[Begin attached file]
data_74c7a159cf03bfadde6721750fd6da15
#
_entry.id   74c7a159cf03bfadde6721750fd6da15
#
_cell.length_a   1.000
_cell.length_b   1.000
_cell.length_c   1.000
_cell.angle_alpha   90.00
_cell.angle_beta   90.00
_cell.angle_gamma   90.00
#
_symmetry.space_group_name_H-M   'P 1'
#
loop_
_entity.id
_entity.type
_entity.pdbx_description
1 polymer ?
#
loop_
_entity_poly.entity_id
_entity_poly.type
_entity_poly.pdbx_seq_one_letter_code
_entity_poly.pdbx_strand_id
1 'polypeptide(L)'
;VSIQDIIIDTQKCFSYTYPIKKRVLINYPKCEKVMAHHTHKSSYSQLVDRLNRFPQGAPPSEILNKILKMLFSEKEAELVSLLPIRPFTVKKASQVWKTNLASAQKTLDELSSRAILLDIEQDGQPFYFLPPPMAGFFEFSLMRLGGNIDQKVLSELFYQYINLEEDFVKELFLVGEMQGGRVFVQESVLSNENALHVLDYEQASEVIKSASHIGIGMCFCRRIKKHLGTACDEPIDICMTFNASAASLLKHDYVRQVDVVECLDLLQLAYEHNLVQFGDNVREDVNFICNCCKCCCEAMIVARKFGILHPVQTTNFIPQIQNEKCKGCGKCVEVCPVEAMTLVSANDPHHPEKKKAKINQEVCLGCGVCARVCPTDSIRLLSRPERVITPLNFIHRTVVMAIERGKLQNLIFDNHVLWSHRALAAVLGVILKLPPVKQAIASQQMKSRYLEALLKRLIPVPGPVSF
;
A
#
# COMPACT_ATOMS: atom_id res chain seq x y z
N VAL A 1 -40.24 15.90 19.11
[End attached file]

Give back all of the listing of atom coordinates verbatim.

data_74c7a159cf03bfadde6721750fd6da15
#
_entry.id   74c7a159cf03bfadde6721750fd6da15
#
_cell.length_a   1.000
_cell.length_b   1.000
_cell.length_c   1.000
_cell.angle_alpha   90.00
_cell.angle_beta   90.00
_cell.angle_gamma   90.00
#
_symmetry.space_group_name_H-M   'P 1'
#
loop_
_entity.id
_entity.type
_entity.pdbx_description
1 polymer ?
#
loop_
_entity_poly.entity_id
_entity_poly.type
_entity_poly.pdbx_seq_one_letter_code
_entity_poly.pdbx_strand_id
1 'polypeptide(L)'
;VSIQDIIIDTQKCFSYTYPIKKRVLINYPKCEKVMAHHTHKSSYSQLVDRLNRFPQGAPPSEILNKILKMLFSEKEAELVSLLPIRPFTVKKASQVWKTNLASAQKTLDELSSRAILLDIEQDGQPFYFLPPPMAGFFEFSLMRLGGNIDQKVLSELFYQYINLEEDFVKELFLVGEMQGGRVFVQESVLSNENALHVLDYEQASEVIKSASHIGIGMCFCRRIKKHLGTACDEPIDICMTFNASAASLLKHDYVRQVDVVECLDLLQLAYEHNLVQFGDNVREDVNFICNCCKCCCEAMIVARKFGILHPVQTTNFIPQIQNEKCKGCGKCVEVCPVEAMTLVSANDPHHPEKKKAKINQEVCLGCGVCARVCPTDSIRLLSRPERVITPLNFIHRTVVMAIERGKLQNLIFDNHVLWSHRALAAVLGVILKLPPVKQAIASQQMKSRYLEALLKRLIPVPGPVSF
;
A
#
# COMPACT_ATOMS: atom_id res chain seq x y z
N VAL A 1 -40.24 15.90 19.11